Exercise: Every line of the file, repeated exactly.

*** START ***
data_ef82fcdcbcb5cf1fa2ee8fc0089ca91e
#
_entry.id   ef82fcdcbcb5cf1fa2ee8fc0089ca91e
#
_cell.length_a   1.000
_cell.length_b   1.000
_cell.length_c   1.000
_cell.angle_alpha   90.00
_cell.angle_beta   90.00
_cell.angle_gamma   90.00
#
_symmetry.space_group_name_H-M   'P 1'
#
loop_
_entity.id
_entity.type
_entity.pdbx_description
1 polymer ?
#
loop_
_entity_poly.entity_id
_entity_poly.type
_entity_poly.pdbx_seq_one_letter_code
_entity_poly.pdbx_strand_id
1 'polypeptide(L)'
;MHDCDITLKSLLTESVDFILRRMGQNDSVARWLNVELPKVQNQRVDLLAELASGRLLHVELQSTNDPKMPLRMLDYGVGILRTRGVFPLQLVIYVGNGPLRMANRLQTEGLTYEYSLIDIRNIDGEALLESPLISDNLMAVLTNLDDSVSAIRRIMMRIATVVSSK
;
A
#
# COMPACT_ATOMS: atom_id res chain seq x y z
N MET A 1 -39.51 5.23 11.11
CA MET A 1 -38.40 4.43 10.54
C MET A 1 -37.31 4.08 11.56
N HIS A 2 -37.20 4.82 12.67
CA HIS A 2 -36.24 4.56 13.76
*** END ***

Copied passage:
data_ef82fcdcbcb5cf1fa2ee8fc0089ca91e
#
_entry.id   ef82fcdcbcb5cf1fa2ee8fc0089ca91e
#
_cell.length_a   1.000
_cell.length_b   1.000
_cell.length_c   1.000
_cell.angle_alpha   90.00
_cell.angle_beta   90.00
_cell.angle_gamma   90.00
#
_symmetry.space_group_name_H-M   'P 1'
#
loop_
_entity.id
_entity.type
_entity.pdbx_description
1 polymer ?
#
loop_
_entity_poly.entity_id
_entity_poly.type
_entity_poly.pdbx_seq_one_letter_code
_entity_poly.pdbx_strand_id
1 'polypeptide(L)'
;MHDCDITLKSLLTESVDFILRRMGQNDSVARWLNVELPKVQNQRVDLLAELASGRLLHVELQSTNDPKMPLRMLDYGVGILRTRGVFPLQLVIYVGNGPLRMANRLQTEGLTYEYSLIDIRNIDGEALLESPLISDNLMAVLTNLDDSVSAIRRIMMRIATVVSSK
;
A
#
# COMPACT_ATOMS: atom_id res chain seq x y z
N MET A 1 -39.51 5.23 11.11
CA MET A 1 -38.40 4.43 10.54
C MET A 1 -37.31 4.08 11.56
N HIS A 2 -37.20 4.82 12.67
CA HIS A 2 -36.24 4.56 13.76